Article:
- Do not leave anything of value lying around or unattended in their presence; such as a wallet or purse, jewelry, etc. – otherwise these items may disappear
- Keep your guard up, and stay strong and calm – make it clear that you are not intimidated by them or their behavior
These tips will help you when you find yourself in a situation that makes interaction with the sociopath unavoidable.
But the only way to truly protect yourself, and the best advice to follow on how to deal with a sociopath truly is to just stay away.
I know it sounds dramatic and harsh. But if you don’t have a lot of experience in dealing with a sociopath, or you don’t take these symptoms seriously, you can, and more than likely will, get hurt.
My advice and my feelings on this subject come from my personal experience of growing up with a brother who has antisocial personality disorder.
It took me until just recently to realize he was a sociopath. The symptoms and behaviors are similar to other personality disorders.
I tried for years to figure out what exactly was wrong with him, I tried talking to him, I tried to help him, to no avail.
And then I spoke with my counselor about his behavior. Together we looked up antisocial personality disorder.We went over the traits specific to this disorder, as well as the causes and risk factors.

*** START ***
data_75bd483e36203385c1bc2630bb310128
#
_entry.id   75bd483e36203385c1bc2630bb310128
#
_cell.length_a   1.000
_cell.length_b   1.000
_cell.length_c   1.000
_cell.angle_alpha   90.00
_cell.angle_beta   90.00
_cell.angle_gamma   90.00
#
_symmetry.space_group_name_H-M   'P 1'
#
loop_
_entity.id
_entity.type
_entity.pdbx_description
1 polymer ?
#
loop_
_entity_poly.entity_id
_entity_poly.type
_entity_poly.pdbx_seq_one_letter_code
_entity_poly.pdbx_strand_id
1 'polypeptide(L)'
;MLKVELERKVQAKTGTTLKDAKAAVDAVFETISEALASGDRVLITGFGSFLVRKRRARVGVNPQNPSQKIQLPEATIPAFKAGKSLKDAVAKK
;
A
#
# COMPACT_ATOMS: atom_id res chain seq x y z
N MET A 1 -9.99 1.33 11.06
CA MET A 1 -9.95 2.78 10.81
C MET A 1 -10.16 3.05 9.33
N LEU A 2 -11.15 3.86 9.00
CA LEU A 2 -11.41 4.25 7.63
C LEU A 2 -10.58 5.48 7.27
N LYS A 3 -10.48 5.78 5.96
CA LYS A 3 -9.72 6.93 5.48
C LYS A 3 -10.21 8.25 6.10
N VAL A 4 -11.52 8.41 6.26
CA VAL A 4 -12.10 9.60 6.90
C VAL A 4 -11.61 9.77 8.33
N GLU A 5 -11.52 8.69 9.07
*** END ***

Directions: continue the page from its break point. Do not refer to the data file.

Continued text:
After reading up on it, everything about his behavior from our childhood on, made sense. I read over each symptom, and even looked they symptoms up on other sites, just to be sure.
As stated above, in order to be diagnosed with antisocial personality disorder, he or she must have 3 or more of the listed symptoms.
My brother possesses every single one.
In no way does it make me feel good to come to this realization. In fact, it makes me quite sad to know that my brother will never change.
His personality and behavior has had an affect on me over the course of my life. He has both physically and verbally abused me since we were younger.
He would do things to purposely hurt me, and would laugh about it. When around other people, he liked to criticize, demean and humiliate me.
There were several instances where he would get so angry, he would attack me – once, as kids, he almost drowned me.
Another time, as teenagers, he came at me with a butcher knife, and was on top of me with the knife in my face.
It took every ounce of strength I had to hold his arm back. If my arm had given out before he backed off, it would have stabbed me in the face.
I’ve been shot by both a BB gun and a pellet gun by him. I’ve been kicked, punched, pushed and threatened by him.
He has stolen from me, my kids, his own kids, as well as other family members, and even friends and strangers. Everything that comes out of his mouth is a lie.
I could go on, but I think you get the idea.
The crazy part is, I would still help him. I would still do things for him, felt bad for him…that’s how good at control and manipulation a sociopath is.
Needless to say, I don’t have a relationship with him at all anymore. I avoid contact with him at all costs.
What gets me the most is that there are so many people who find him quite charismatic and likeable.
They believe his crazy lies, and think he’s fun to be around. Most people have no idea, and are completely fooled.
So that’s why my response to the question of how to deal with a sociopath is, you don’t.